13 January 2010

Woman & dog. Pere Lachaise, Paris

I love this monument of a beautiful 1930s style woman depicted with her dog. The dog often has lipstick on it's face as it gets kissed a lot!

12 January 2010

Elsie Singmaster Lewars (1879-1958)


You don't hear much about the Pennsylvania Dutch anymore. It's a shame. It's a way of life and a language that seems to be falling to the wayside. However, with my first trip to Solomon's in Macungie, PA, I got to see a real old tombstone that I just seem fascinated with. I saw Lydia Singmaster's grave and had flowers on it.

Of course, this made me wonder. Was it family or was it a famous person? So I did some google searching and I found out that one of her descendants was Elsie Singmaster Lewars. She is a Pennsylvania Dutch author.

Elsie was born in 1879 in Schuylkill Haven, Pennsylvania. She was the daughter of Rev. John Alden Singmaster and Caroline Hoopes Singmaster. She live in Macungie, PA (known as Millertown at the time) from 1882-1885 while her father was pastor of the Saint Matthew's Evangelical Lutheran Church. When she went to publich school in Macungie, her teacher spoke Pennsylvania German.

In 1887 her father left Macungie to minister in Brooklyn, NY and then in Allentown, PA. Of course, the family followed but Elsie and her brothers would return to Macungie, PA during the summer.

In 1900, the family moved to Gettysburg, PA, when Dr Singmaster became a professor at the Lutheran Theological Seminary. She returned to Macungie for many visits but Elsie's home was on the campus of the seminary. However, she did return to Macungie in 1959 for her burial in Fairview Cemetery on Route 100. She is buried with her husband, her infant son, and her mother and father.

Tombstone Tuesday

I realize that everyone is waiting for my post on the Catholic cemetery I finally had a chance to visit but I'm holding off pending further information. So here I bring you the weird dog we saw at Stockton Rural Cemetery the other day. It appeared to be a stray since we could not verify that anyone else was actually in the cemetery at the time. It just made us wonder why the dog chose that particular grave since the people buried there died a long time before the dog was even born. We left the window rolled up and the doors locked. I'm not sure at all why I locked the door because to my knowledge dogs don't know how to open a car door. I guess I watched Cujo too much as a kid.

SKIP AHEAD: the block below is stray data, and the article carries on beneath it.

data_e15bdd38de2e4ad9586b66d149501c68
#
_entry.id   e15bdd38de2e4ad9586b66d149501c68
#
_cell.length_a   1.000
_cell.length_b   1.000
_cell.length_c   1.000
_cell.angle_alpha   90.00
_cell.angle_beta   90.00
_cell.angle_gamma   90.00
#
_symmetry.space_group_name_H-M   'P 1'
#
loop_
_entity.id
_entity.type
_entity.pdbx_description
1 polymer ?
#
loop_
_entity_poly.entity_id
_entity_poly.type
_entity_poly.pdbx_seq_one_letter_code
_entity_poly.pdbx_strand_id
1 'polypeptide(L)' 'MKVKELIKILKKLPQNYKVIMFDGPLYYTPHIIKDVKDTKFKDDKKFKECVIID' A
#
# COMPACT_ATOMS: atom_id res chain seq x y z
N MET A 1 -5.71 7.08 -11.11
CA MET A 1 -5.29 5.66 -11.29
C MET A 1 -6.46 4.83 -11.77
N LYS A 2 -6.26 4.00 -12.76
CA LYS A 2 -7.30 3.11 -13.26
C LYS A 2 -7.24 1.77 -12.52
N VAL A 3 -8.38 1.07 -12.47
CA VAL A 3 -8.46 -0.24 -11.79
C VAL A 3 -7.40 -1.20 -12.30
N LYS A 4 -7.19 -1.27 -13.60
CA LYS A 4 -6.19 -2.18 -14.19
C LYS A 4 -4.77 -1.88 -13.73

11 January 2010

a small piece of Sacramento Historic City Cemetery.




I took a trip with Kathy and Patti, to the Sacramento Historic City Cemetery, where we spent the whole day driving through (yes, driving, the cemetery covers approximately 44 acres!), taking pictures till our batteries were exhausted and our cards were stuffed, all the while "oohing" and "aahing" over every single thing in there. The cemetery is beautiful beyond words. But before my battery took it's last breath, I found a plot with a statue in it that I immediately fell in love with, and snapped a couple shots. It was only after catching a piece of a show on PBS that I learned the history of the people resting there, and I fell in love all over again. After some research on the internet, I found the clip of that show on YouTube, and figured that they would sum it up better than I could, and besides, the Cemetery wants to add it's own plug too right? The whole cemetery is practically run on volunteer manpower! So here it is:



This Cemetery is one of those places everyone should visit. The art, architecture, history, combined with so many cultural influences, makes this a place anyone could appreciate. There are sections devoted to Military, Masons, Firemen, Politicians......Among their 25,000 plus residents, they have Civil War Veterans, the burials of hundreds of deaths due to the 1850 Cholera Epidemic, Donner Party Survivors and probably their most famous resident, John Sutter.

Lagarde Gueret Pere Lachaise Cemetery, Paris.










At the entrance of this family vault you are greeted by a hooded female figure/gatekeeper. Far from being sinister I always like to hold hands with her when I visit. The decoration on the vault also depicts owls representing watchfulness and wisdom.

10 January 2010

Victorian Mourning Traditions & Fashions


Story by: Victoriana Lady Lisa Lewis

Memento Mori means Remember you will die, Remember you are mortal.